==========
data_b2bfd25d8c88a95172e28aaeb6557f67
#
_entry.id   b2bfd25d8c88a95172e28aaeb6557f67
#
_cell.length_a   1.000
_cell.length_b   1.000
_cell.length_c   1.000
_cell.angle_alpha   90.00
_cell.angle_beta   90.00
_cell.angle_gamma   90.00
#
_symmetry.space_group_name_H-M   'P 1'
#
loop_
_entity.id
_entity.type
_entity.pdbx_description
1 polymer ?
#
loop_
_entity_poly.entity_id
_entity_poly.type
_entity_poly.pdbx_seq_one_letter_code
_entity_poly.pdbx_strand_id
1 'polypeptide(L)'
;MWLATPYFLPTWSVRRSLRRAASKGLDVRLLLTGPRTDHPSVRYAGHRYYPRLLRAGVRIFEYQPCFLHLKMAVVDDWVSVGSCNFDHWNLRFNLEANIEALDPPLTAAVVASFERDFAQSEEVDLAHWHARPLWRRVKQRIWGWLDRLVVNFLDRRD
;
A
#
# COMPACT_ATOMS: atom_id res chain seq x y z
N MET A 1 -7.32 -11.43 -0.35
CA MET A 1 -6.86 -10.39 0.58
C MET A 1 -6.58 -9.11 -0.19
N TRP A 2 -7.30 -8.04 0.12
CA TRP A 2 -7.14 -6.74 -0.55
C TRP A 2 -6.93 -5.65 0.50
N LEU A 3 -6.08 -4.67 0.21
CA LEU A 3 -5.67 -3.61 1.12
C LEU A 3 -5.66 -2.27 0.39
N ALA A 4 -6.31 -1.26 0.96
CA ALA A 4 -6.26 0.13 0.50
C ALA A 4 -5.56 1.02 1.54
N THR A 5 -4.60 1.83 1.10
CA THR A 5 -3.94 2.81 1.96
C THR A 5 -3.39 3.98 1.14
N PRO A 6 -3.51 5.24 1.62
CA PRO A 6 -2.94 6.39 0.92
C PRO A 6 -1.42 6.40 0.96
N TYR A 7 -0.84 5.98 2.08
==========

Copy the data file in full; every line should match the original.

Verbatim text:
data_b2bfd25d8c88a95172e28aaeb6557f67
#
_entry.id   b2bfd25d8c88a95172e28aaeb6557f67
#
_cell.length_a   1.000
_cell.length_b   1.000
_cell.length_c   1.000
_cell.angle_alpha   90.00
_cell.angle_beta   90.00
_cell.angle_gamma   90.00
#
_symmetry.space_group_name_H-M   'P 1'
#
loop_
_entity.id
_entity.type
_entity.pdbx_description
1 polymer ?
#
loop_
_entity_poly.entity_id
_entity_poly.type
_entity_poly.pdbx_seq_one_letter_code
_entity_poly.pdbx_strand_id
1 'polypeptide(L)'
;MWLATPYFLPTWSVRRSLRRAASKGLDVRLLLTGPRTDHPSVRYAGHRYYPRLLRAGVRIFEYQPCFLHLKMAVVDDWVSVGSCNFDHWNLRFNLEANIEALDPPLTAAVVASFERDFAQSEEVDLAHWHARPLWRRVKQRIWGWLDRLVVNFLDRRD
;
A
#
# COMPACT_ATOMS: atom_id res chain seq x y z
N MET A 1 -7.32 -11.43 -0.35
CA MET A 1 -6.86 -10.39 0.58
C MET A 1 -6.58 -9.11 -0.19
N TRP A 2 -7.30 -8.04 0.12
CA TRP A 2 -7.14 -6.74 -0.55
C TRP A 2 -6.93 -5.65 0.50
N LEU A 3 -6.08 -4.67 0.21
CA LEU A 3 -5.67 -3.61 1.12
C LEU A 3 -5.66 -2.27 0.39
N ALA A 4 -6.31 -1.26 0.96
CA ALA A 4 -6.26 0.13 0.50
C ALA A 4 -5.56 1.02 1.54
N THR A 5 -4.60 1.83 1.10
CA THR A 5 -3.94 2.81 1.96
C THR A 5 -3.39 3.98 1.14
N PRO A 6 -3.51 5.24 1.62
CA PRO A 6 -2.94 6.39 0.92
C PRO A 6 -1.42 6.40 0.96
N TYR A 7 -0.84 5.98 2.08